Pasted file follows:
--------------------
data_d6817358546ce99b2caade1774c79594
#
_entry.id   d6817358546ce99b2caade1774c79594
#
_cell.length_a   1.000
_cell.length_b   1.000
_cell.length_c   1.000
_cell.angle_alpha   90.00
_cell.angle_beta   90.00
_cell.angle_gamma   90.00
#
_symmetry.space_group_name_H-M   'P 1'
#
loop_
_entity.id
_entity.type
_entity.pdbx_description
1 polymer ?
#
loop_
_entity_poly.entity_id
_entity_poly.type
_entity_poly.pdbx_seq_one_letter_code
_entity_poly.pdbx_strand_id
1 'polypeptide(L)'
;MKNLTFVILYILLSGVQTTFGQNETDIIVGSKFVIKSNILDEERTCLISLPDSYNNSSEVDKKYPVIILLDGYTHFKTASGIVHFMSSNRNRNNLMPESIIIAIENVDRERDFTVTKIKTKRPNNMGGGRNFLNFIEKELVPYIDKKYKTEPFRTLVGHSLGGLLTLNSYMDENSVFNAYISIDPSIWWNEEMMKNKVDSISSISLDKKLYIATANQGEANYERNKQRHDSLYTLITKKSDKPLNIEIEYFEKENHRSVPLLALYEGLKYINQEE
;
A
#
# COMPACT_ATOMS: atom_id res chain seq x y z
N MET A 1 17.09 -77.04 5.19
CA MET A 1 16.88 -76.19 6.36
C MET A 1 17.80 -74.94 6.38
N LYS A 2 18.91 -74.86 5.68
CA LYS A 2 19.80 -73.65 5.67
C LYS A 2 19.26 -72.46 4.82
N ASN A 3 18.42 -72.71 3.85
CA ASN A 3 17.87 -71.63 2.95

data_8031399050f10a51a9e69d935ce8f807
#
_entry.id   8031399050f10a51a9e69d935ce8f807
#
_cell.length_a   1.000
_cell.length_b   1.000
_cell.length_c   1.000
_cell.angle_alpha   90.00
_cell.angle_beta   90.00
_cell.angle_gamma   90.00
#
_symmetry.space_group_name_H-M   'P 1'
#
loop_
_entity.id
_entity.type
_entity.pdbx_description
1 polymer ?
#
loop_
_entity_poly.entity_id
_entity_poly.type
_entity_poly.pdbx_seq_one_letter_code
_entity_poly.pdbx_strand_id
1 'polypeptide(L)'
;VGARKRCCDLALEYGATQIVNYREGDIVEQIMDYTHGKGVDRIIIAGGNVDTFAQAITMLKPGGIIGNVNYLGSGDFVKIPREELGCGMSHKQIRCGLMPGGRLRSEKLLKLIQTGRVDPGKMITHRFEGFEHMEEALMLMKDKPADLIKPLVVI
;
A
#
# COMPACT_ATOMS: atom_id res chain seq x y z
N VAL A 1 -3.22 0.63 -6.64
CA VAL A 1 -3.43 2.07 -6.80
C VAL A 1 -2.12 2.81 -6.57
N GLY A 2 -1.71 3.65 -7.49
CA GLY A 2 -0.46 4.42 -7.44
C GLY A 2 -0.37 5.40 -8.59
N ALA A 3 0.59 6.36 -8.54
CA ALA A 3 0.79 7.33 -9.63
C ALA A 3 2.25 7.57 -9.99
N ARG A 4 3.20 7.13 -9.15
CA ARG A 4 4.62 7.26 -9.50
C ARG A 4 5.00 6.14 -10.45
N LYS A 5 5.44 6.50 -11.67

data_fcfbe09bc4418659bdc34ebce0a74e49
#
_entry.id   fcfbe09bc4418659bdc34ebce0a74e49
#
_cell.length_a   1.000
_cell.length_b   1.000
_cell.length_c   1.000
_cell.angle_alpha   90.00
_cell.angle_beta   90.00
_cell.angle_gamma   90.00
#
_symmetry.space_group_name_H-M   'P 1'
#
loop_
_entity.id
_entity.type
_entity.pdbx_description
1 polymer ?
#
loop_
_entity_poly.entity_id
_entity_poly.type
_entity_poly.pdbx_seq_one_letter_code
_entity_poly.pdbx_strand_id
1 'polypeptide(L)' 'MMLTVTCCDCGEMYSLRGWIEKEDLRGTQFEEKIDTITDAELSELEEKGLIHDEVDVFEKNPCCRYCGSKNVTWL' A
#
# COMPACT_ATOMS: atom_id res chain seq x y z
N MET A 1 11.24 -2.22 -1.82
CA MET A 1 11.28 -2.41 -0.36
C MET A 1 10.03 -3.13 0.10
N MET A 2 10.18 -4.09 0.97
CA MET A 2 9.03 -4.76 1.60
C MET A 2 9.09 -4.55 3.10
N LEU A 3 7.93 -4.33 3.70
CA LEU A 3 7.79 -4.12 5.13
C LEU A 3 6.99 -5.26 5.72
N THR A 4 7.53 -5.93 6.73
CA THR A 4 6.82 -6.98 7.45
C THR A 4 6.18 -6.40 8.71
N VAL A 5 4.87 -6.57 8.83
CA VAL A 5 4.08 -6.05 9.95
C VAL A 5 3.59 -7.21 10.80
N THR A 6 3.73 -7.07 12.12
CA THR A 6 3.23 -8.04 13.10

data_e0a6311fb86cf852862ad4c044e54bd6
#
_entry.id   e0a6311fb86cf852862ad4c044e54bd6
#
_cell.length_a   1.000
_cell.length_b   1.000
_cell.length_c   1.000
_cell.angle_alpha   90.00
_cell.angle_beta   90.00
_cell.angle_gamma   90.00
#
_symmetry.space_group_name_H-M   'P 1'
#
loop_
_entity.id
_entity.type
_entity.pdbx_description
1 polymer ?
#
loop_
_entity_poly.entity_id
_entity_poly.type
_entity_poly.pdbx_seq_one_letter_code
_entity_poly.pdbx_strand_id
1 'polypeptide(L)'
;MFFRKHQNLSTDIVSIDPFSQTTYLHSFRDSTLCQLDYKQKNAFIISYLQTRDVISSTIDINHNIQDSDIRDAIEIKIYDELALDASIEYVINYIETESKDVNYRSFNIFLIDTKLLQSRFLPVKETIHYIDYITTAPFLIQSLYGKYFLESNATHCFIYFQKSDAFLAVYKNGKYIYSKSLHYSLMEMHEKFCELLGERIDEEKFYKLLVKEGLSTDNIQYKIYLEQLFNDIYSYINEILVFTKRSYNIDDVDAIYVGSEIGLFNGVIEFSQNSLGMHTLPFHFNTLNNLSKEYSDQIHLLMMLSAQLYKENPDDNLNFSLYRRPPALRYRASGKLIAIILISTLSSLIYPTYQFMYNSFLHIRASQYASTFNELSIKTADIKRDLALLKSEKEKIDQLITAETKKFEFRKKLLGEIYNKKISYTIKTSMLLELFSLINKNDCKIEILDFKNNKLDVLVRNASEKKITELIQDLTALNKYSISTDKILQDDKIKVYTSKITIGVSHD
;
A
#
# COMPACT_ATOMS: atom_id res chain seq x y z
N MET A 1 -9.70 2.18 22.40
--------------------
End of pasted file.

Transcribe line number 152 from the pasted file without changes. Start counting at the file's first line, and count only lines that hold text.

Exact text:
;